On this week’s Radio PA Roundtable, officials from Fayette County have concerns after devastating flooding in their region over the summer; veterans groups tell lawmakers about their needs in the coming years; and the state House of Representatives avoids one big vote in the stretch run of the legislative session.
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The state house has come back for a one day voting session to deal with a bill that’s part of the state budget package.
The vote was 103 to 85 to concur with changes made to the fiscal code in the senate, after some brief comments about whether the session itself was evidence of a late budget. The senate had stripped out language that the house added related to payday lending, then adjourned for the summer.
State budget officials said passage of the fiscal code was needed to avoid negative effects on state government. Governor Tom Corbett signed the primary budget bill on June 30th.
The state senate reluctantly agreed with one budget-related bill, but has sent a second one back to the house after making a change. Now the house must decide whether to return to session after starting its summer break.
A senate committee stripped out non-binding language in the fiscal code bill added by the house dealing with payday lending. That means the house must concur before that bill can go to the Governor.
The senate reluctantly approved the public welfare code, even though the house removed Medicaid expansion language. Senator Pat Vance expressed her disappointment and said she would try again in the fall. But Vance and other Republicans said there are other important provisions in the bill that need to be sent to the Governor.
A spokesman for House Republicans says they are trying to see what impact the vote on the fiscal code will have and if there’s a need for the chamber to return to session. Right now, the house is not scheduled to return until September, nor is the Senate.
The main general fund budget was passed over the weekend and signed into law before the start of the new fiscal year.
Governor Tom Corbett last evening signed legislation that will require all voters to produce a photo ID starting with the November general election. The governor signed the bill the same day it received final legislative approval following three days of emotional floor debate in the state House of Representatives.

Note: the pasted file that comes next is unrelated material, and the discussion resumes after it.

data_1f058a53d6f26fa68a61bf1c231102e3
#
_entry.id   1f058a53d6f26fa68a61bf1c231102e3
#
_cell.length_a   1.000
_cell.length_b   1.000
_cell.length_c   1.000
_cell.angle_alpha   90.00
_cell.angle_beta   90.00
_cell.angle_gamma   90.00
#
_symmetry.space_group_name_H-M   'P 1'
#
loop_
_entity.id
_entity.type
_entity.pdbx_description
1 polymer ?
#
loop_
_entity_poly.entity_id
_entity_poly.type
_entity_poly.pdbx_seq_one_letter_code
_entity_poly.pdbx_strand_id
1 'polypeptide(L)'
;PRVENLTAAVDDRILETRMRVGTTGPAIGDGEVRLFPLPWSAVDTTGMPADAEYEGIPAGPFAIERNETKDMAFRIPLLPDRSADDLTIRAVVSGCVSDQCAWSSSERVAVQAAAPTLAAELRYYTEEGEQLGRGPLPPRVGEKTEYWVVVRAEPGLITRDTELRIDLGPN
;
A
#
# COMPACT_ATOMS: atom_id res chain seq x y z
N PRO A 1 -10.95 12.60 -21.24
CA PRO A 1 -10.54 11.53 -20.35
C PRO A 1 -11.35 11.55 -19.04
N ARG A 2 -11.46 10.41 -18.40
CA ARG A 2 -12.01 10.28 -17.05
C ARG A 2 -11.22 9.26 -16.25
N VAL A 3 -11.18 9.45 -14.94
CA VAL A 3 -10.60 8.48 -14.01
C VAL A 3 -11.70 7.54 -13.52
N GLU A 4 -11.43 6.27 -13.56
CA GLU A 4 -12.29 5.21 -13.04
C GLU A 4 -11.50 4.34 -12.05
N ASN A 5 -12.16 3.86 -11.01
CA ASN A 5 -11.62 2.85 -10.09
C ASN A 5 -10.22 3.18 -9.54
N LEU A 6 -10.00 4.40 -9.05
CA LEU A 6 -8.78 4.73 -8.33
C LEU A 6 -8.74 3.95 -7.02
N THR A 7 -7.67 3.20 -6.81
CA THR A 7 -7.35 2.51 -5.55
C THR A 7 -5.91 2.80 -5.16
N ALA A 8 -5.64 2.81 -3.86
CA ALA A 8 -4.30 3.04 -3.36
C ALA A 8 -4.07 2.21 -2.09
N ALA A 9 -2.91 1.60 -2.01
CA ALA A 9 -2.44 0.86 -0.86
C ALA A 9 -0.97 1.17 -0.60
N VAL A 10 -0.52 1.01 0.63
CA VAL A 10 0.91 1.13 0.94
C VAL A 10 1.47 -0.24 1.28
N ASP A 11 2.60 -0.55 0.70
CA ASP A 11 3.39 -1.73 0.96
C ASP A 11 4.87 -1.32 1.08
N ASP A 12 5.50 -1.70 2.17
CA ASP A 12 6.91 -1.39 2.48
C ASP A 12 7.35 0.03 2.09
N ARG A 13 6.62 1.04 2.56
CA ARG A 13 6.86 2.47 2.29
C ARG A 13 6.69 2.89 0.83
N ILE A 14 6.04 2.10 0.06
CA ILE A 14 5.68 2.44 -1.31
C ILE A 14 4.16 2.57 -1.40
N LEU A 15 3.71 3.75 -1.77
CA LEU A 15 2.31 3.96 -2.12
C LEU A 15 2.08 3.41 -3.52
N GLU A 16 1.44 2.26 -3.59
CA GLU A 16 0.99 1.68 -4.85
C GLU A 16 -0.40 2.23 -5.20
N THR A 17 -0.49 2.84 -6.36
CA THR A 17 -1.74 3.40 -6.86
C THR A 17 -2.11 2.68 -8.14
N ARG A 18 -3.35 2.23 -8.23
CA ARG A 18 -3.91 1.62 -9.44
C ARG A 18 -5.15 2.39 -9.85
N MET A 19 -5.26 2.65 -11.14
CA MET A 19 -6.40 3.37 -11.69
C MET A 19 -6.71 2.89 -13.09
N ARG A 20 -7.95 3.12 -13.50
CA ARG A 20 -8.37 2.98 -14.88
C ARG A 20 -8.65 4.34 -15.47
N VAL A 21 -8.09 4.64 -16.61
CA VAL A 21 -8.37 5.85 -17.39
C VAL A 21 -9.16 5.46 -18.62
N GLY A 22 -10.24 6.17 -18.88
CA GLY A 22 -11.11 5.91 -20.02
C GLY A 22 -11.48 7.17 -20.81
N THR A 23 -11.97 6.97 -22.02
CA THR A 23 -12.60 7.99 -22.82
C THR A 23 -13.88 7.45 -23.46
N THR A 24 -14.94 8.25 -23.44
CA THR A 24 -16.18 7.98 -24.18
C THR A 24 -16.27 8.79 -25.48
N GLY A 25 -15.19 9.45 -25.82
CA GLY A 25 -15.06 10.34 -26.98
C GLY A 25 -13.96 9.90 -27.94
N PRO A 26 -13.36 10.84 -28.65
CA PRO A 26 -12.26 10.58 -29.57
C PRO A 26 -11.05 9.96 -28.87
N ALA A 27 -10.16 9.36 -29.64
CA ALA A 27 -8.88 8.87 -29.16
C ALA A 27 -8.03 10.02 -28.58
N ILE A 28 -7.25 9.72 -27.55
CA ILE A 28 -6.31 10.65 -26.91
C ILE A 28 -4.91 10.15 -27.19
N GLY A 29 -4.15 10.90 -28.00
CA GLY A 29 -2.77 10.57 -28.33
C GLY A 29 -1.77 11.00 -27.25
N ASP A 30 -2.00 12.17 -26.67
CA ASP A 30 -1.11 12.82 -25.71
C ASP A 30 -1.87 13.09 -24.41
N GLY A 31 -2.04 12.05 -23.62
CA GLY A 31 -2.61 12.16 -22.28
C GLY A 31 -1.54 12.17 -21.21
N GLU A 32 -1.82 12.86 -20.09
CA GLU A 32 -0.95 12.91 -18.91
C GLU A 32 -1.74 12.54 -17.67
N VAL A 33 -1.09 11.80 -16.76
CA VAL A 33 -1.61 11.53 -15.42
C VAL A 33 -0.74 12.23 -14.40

The new law takes effect immediately and will be rolled out on a test basis for the primary election on April 24th. Come November, however, the ID requirement will be in place on a permanent basis. Supporters say the effort will help crack down on voter fraud, but critics say it’s a solution for a non-existent problem that will disenfranchise many voters, especially the poor and the elderly.
Acceptable forms of ID at the polling place will include a driver’s license, a student ID issued by a Pennsylvania college or university or an ID from a Pennsylvania care facility.
Opponents are vowing to challenge the new law in court.
As part of the law, PennDOT will issue free photo IDs to anyone in need of such identification for voting, but applicants would need to supply the department with proper documents, such as a birth certificate. That service is already available today according to Governor Corbett. A public information campaign is also getting underway.
President Obama’s re-election campaign issued a statement overnight criticizing Pennsylvania lawmakers for “passing a costly bill to address a non-existent problem.”
On a 104 to 88 vote, the state house has concurred with senate changes to the Voter ID bill and sent the measure to the Governor’s desk. Governor Corbett was scheduled to sign it this evening.
The vote came after debate over three session days. HB934 will require voters to show an approved photo identification when voting, starting with the November General election. The new procedure is expected to get a dry run in next month’s primary.
Opponents call it a solution in search of a problem, arguing there’s little evidence of widespread voter fraud. Democrats in the state house voted against the bill and said it would suppress voting, especially among groups that do not already have an approved photo ID.
Supporters say it’s a way to help ensure “one person, one vote” and deter voter fraud.
The measure is expected to face a court challenge. The bill was opposed by civil liberties groups, the AARP and the NAACP.
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